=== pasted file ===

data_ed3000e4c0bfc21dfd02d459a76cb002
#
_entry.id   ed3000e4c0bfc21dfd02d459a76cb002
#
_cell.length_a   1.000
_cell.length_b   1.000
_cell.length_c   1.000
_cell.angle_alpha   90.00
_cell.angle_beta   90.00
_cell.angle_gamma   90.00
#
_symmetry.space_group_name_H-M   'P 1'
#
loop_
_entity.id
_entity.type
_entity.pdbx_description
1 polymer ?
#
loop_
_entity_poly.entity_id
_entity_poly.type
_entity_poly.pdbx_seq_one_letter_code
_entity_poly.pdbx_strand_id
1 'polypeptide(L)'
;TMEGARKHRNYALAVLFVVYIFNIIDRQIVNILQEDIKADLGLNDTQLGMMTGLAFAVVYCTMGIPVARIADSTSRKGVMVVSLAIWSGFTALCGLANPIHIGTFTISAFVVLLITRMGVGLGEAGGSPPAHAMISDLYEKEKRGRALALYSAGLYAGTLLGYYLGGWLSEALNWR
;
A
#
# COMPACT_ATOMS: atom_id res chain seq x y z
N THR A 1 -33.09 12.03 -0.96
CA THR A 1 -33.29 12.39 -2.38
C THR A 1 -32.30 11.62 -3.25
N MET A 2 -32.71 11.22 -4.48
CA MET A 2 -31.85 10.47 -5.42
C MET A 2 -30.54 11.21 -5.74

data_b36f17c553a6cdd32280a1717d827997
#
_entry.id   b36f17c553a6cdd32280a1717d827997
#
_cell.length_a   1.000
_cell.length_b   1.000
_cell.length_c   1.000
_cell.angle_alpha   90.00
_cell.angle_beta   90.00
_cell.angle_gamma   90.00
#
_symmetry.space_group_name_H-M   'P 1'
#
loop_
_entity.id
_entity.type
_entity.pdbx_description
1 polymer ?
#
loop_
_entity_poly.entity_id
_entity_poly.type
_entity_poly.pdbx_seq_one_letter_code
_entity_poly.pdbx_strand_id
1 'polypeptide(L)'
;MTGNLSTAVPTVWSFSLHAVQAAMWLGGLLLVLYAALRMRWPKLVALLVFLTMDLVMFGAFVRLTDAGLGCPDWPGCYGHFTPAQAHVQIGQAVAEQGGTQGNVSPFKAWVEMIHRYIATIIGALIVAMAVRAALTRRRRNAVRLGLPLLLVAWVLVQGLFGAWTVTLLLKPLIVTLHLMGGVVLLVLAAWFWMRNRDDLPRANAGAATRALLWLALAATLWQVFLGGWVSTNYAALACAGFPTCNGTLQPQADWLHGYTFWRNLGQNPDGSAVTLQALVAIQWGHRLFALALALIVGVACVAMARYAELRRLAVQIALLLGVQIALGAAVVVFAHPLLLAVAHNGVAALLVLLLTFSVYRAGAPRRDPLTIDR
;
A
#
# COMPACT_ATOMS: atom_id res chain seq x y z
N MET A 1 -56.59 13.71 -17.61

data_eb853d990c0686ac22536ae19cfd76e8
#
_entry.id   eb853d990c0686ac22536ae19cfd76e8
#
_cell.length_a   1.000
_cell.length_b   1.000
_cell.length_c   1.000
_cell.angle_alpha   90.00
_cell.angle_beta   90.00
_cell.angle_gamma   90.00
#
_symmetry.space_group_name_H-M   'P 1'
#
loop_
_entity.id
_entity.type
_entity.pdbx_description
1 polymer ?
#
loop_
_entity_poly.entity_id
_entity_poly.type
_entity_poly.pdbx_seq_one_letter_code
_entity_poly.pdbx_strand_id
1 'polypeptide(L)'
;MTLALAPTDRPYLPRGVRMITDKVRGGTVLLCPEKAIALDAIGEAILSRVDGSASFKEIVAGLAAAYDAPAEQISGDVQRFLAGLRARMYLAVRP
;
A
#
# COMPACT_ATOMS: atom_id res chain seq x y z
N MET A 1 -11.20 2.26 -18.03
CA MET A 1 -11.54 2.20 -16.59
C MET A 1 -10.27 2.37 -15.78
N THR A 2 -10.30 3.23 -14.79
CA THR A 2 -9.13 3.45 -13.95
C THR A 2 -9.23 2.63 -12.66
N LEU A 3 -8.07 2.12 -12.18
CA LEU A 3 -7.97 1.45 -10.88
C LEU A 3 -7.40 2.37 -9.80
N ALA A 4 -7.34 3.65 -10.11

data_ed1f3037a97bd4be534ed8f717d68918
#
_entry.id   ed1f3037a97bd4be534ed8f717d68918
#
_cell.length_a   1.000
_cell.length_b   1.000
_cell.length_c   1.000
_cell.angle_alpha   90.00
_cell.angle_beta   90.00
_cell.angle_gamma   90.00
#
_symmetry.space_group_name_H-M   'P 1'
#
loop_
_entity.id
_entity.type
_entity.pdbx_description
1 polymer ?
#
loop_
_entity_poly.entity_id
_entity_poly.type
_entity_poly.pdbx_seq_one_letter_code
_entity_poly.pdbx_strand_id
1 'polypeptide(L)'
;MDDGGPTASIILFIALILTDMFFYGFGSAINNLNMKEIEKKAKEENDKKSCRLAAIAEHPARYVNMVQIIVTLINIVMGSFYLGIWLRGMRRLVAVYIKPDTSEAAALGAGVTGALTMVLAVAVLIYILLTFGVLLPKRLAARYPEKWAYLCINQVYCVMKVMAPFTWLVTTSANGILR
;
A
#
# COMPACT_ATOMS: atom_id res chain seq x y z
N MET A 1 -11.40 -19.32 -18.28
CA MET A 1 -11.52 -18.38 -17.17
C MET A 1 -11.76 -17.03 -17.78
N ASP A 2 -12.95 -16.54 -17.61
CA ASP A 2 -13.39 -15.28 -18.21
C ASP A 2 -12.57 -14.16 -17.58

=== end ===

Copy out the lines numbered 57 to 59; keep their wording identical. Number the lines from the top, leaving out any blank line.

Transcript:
_entity_poly.entity_id
_entity_poly.type
_entity_poly.pdbx_seq_one_letter_code